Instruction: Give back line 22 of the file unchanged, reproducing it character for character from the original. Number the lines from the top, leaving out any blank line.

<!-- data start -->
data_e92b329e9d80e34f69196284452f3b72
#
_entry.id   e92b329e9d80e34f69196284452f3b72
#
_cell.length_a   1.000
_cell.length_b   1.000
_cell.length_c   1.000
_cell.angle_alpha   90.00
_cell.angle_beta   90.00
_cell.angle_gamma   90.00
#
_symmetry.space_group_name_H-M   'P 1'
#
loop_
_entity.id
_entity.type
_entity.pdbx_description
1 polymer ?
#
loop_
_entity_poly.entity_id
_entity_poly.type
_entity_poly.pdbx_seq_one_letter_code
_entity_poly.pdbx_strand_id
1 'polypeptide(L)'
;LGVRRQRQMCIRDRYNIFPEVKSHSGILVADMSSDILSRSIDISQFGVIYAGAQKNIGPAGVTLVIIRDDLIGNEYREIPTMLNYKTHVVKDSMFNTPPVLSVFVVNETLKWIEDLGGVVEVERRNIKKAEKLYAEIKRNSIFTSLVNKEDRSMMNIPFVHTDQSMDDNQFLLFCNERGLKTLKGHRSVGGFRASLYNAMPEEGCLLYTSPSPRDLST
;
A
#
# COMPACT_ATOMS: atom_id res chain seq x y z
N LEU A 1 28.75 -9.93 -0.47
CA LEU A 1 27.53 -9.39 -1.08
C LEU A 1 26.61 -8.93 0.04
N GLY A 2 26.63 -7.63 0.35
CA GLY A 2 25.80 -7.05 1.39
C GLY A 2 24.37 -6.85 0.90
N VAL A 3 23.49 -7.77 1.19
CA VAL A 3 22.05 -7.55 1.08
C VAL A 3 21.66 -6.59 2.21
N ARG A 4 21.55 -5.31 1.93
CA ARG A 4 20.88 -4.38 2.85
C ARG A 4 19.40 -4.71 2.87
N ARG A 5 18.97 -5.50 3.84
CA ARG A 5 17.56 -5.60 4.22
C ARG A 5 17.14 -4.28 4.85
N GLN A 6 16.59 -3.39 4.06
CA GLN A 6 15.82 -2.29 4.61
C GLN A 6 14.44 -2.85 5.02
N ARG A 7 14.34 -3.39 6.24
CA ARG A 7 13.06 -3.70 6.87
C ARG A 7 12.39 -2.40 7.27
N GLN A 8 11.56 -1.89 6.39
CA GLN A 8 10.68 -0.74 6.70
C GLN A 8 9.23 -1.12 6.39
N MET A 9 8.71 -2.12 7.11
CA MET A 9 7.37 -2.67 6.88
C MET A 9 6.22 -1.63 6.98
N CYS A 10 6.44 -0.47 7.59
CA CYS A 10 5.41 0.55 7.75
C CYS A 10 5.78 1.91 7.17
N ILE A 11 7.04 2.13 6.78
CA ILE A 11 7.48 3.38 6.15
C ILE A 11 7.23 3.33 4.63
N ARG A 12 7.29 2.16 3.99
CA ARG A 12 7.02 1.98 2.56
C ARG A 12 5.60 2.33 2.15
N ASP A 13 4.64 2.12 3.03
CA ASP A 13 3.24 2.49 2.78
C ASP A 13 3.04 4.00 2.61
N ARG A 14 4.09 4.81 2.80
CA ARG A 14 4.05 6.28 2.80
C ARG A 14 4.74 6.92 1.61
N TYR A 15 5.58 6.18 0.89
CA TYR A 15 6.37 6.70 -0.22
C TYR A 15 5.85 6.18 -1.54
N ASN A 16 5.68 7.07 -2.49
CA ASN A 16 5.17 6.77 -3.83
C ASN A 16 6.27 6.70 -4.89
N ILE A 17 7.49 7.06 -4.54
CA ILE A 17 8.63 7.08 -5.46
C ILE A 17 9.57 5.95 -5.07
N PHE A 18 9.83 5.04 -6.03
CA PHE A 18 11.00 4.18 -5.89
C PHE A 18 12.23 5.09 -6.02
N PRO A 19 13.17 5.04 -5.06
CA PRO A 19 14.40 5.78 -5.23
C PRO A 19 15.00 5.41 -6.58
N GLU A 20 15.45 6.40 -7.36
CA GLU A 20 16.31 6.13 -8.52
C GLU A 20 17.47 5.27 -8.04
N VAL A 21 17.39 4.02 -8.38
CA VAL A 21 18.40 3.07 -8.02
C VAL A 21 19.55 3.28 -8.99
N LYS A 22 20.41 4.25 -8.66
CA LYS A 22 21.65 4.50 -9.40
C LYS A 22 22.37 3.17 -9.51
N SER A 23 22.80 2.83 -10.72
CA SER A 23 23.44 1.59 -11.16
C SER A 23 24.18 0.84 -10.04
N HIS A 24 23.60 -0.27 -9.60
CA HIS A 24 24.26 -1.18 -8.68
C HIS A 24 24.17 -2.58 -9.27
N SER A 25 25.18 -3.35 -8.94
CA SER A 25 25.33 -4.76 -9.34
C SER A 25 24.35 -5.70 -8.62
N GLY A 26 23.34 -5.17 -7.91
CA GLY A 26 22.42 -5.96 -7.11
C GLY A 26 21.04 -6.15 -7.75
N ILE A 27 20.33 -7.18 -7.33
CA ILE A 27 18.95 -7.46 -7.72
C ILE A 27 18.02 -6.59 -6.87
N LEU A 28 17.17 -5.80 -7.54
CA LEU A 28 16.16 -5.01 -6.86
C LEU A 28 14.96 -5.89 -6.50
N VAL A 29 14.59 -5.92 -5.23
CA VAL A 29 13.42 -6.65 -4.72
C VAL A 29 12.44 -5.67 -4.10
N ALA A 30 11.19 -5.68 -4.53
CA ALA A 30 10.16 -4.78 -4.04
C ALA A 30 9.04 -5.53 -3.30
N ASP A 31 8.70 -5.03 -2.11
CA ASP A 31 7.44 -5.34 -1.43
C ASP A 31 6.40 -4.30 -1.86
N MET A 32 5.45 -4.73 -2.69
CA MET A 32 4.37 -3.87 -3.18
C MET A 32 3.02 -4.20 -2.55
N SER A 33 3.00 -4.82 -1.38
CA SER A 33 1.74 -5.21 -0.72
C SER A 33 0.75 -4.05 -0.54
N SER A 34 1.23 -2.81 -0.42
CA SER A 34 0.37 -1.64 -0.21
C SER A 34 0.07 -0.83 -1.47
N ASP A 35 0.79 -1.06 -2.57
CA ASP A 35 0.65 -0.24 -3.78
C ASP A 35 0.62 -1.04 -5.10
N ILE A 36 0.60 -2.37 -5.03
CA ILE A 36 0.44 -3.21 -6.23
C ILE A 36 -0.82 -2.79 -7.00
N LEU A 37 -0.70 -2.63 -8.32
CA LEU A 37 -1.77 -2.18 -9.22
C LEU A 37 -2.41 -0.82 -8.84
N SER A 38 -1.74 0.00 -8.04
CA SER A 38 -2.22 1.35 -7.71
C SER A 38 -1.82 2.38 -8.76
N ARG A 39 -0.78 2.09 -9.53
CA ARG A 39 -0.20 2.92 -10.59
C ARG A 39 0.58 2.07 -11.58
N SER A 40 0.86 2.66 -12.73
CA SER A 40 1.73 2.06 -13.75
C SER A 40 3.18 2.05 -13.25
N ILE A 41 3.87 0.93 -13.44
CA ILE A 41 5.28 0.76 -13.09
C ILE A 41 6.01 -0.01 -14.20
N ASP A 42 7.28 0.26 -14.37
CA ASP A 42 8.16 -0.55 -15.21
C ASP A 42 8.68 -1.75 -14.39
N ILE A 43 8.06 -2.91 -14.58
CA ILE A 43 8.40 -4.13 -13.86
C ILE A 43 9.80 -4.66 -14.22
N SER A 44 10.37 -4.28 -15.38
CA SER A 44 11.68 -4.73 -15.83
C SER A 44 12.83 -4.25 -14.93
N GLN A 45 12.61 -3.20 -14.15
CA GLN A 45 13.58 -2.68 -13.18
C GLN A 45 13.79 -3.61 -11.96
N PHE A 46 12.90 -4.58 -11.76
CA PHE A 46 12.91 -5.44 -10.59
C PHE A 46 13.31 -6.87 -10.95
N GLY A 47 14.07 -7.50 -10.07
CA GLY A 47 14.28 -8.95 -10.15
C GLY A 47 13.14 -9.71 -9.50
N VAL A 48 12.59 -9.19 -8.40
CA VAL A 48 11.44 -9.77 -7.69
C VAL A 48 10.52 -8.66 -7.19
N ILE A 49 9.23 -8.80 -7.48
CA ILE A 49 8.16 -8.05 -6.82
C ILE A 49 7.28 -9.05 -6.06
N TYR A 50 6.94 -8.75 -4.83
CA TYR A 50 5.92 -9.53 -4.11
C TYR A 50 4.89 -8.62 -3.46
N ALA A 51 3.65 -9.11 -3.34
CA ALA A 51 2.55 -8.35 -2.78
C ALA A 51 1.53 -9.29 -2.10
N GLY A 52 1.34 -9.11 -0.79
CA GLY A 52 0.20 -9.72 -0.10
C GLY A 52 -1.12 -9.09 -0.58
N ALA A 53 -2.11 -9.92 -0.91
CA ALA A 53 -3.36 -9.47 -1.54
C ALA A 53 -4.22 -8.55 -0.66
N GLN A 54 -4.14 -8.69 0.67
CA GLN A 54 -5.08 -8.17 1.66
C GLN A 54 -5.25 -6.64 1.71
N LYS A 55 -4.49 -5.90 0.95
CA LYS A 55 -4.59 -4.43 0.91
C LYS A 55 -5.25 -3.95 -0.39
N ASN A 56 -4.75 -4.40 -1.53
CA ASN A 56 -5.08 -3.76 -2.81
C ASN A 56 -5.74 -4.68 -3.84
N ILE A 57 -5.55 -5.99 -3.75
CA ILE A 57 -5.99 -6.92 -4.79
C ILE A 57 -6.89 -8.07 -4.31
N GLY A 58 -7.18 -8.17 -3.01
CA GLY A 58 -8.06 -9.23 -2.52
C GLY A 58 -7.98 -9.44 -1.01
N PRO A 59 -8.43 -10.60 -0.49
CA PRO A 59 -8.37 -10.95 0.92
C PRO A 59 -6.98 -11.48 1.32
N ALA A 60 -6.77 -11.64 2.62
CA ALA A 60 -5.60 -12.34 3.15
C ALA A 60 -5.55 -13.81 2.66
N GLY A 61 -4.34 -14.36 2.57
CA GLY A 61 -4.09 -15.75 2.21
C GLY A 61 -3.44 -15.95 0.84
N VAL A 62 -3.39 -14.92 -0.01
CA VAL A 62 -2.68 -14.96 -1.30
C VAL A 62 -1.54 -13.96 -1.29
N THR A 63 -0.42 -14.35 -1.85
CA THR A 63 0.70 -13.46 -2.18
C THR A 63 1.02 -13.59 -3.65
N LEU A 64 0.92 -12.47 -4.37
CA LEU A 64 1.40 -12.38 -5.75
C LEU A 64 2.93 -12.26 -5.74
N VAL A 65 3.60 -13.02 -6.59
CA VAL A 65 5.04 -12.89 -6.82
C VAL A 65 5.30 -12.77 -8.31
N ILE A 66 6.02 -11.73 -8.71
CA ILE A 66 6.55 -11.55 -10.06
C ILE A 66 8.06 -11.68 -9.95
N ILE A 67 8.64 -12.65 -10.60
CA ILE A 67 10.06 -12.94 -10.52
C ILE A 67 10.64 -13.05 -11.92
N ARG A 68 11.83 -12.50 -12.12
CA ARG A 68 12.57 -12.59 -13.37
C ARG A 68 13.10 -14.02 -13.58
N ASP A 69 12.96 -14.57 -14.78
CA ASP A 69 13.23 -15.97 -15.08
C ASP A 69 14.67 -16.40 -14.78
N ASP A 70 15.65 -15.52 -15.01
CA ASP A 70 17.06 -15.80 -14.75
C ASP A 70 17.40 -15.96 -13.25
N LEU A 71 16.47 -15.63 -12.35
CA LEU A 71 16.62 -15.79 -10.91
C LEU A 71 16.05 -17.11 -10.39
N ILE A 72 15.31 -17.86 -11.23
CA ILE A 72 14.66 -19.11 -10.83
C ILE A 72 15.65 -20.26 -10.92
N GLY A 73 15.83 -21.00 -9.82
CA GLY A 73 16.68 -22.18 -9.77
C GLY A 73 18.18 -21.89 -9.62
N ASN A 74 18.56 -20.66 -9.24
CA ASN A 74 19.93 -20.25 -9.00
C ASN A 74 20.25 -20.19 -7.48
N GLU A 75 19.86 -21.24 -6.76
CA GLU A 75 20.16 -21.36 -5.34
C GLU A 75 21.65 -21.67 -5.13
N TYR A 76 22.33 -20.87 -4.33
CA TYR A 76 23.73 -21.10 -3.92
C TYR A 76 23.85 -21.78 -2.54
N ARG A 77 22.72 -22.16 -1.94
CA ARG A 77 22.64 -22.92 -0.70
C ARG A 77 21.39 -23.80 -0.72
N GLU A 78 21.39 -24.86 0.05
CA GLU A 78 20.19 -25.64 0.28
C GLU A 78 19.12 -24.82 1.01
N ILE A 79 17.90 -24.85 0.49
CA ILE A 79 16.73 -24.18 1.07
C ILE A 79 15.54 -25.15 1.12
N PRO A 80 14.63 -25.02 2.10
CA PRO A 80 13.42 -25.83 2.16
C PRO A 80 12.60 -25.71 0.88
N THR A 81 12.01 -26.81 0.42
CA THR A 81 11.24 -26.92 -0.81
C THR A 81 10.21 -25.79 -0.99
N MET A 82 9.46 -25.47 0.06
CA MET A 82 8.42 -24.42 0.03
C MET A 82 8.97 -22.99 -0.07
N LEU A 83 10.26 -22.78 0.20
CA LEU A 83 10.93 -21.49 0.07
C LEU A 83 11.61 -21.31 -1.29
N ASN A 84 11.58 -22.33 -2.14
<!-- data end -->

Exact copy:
_entity_poly.type